UPJOHN’s ANSAID PATENT EXTENSION ARGUMENTS ARE "PROBABLY STRONGEST"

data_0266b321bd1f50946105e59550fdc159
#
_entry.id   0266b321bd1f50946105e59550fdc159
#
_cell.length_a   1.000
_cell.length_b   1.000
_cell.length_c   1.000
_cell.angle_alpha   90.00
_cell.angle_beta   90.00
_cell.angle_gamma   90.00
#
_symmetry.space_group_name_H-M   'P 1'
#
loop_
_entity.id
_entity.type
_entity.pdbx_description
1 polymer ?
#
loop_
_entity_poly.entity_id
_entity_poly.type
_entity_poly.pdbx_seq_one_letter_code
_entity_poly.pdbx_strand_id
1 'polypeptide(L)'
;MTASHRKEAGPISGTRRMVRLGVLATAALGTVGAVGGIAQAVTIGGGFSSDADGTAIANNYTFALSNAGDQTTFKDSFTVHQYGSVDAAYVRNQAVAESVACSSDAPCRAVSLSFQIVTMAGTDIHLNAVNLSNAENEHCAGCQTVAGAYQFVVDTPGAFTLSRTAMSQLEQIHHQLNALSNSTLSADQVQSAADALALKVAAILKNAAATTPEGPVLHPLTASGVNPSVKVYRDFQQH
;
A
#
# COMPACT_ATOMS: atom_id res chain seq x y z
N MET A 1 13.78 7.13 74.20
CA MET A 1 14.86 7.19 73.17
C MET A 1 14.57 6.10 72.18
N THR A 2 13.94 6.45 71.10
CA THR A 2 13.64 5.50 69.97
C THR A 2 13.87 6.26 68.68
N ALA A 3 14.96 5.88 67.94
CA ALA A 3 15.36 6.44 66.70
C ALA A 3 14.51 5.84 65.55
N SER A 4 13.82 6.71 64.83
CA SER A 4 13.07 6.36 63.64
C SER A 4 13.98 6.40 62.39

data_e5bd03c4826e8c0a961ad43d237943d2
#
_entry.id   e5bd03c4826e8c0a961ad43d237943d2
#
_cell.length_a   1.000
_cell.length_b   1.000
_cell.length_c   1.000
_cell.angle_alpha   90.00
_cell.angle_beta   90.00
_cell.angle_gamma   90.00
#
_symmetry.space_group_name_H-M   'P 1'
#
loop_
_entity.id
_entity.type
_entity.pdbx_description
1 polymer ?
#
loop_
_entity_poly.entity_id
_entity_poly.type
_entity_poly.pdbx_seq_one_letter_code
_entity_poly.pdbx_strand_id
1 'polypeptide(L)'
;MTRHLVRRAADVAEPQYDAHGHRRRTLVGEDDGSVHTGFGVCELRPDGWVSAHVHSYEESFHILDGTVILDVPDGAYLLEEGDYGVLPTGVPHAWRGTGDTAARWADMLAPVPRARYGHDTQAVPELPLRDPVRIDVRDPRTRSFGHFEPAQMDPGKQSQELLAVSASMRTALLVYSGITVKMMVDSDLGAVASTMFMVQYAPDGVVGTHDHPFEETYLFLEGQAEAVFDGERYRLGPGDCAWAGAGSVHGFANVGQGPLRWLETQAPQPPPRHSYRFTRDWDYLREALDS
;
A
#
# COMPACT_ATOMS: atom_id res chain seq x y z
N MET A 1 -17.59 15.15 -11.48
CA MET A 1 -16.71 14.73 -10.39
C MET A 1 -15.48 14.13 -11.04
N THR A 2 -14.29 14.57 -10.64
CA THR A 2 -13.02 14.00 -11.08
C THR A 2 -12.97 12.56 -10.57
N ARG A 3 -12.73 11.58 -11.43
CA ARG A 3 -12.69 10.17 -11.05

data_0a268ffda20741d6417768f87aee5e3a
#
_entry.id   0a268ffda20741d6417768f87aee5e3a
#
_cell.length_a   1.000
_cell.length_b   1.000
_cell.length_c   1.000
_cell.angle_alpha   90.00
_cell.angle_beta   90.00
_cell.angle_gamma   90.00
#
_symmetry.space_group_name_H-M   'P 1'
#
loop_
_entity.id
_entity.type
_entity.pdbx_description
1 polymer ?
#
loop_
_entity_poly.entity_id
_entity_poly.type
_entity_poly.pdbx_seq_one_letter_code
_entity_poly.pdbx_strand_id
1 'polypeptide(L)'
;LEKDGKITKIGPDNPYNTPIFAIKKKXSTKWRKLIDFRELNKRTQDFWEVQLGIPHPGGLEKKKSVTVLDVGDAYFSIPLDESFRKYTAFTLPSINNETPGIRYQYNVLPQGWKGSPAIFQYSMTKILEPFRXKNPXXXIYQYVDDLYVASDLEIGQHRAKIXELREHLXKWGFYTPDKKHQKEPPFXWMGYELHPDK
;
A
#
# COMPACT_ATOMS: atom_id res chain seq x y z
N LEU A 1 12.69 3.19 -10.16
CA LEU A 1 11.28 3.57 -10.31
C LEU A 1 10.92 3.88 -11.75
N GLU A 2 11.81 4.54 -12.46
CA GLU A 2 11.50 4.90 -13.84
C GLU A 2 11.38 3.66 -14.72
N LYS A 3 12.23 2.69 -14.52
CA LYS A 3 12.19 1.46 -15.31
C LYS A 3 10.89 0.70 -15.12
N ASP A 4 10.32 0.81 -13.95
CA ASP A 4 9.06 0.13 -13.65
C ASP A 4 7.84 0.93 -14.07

UPJOHN's ANSAID PATENT EXTENSION ARGUMENTS ARE "PROBABLY STRONGEST" for the two-year period May 1984 -- May 1986, the Government Accounting Office (GAO) finds in an April 7 report to Capitol Hill. "Upjohn's primary arguments (extraordinary circumstances, additional requests from FDA for various formats and displays of Ansaid test data, and few contacts with Upjohn) to support its claim that the patent term for Ansaid should be extended are most relevant to this 2-year period," GAO declares. The Congressional research group notes that FDA "acknowledges" that its NDA review activities "took longer" during that two-year period. The GAO report was prepared for Chairman DeConcini's (D-Ariz.) Senate Patents Subcommittee and Chairman Hughes (D-N.J.) House Intellectual Property Subcommittee. GAO compiled the report from interviews with FDA and Upjohn representatives and reviews of FDA documentation. It took four months for GAO to compile the information. Upjohn is seeking 53 months of patent restoration. The narrow, two-year focus of GAO's review is presumably disappointing from the company's perspective. However, it can be used by the company's Capitol Hill supporters to indicate the determination of some evidence of inequities during the Ansaid review. Upjohn has the public support of Rep. Dingell (D-Mich.) for its patent extension request. Dingell has suggested that Upjohn should get extra exclusivity for Ansaid from an amendment to the FD&C Act if the patent extension approach continues to be a slow process ("The Pink Sheet" Feb. 24, p. 3). DeConcini may schedule a markup on the bill before the summer. GAO noted that the slow reviews during the period 1984-1986 were due in part to the problems experienced by already-approved NSAIDs. "As a result of its need to resolve problems with approved NSAIDs," GAO said, "we found that FDA was concentrating on safety questions related to this class of drugs between May 1984 and May 1986." The agency added "more requirements for data, making NDAs for these drugs complex and time-consuming." Upjohn was asked by FDA reviewers to resubmit NDA data in different formats during the period of increased caution about NSAIDs, GAO found. Those request, however, were reasonable in GAO's opinion. "We found no evidence to suggest that the reviewers were being anything but judicious in their review," GAO said. The GAO report does not indicate that there were any unusual delays during the first two years of the NDA-pending period for Ansaid. Upjohn submitted the application in March 1982, received a non-approvable letter from FDA nine months later, and resubmitted the NDA in May 1983. At the time of the resubmission, the company and FDA discussed whether priority should be placed on the Ansaid application or the ibuprofen OTC applications (Nuprin). "According to the FDA Chief Medical Reviewer," GAO said, FDA "discussed with the company which NDA had priority, and reached agreement with Upjohn to work on the Nuprin application first." FDA told GAO that such agreements on priority of application review are "not unusual." Upjohn described the discussions as one-sided with no options offered to the company. GAO notes that "according to the company chairman [Theodore Cooper], they had no alternative but to accept FDA's proposal." From Upjohn's point-of-view, the OTC switch has less commercial potential. Upjohn received a $10 mil. payment from Bristol-Myers for marketing rights to Nuprin and a 6% royalty payment per year on sales (for the first four years of marketing).
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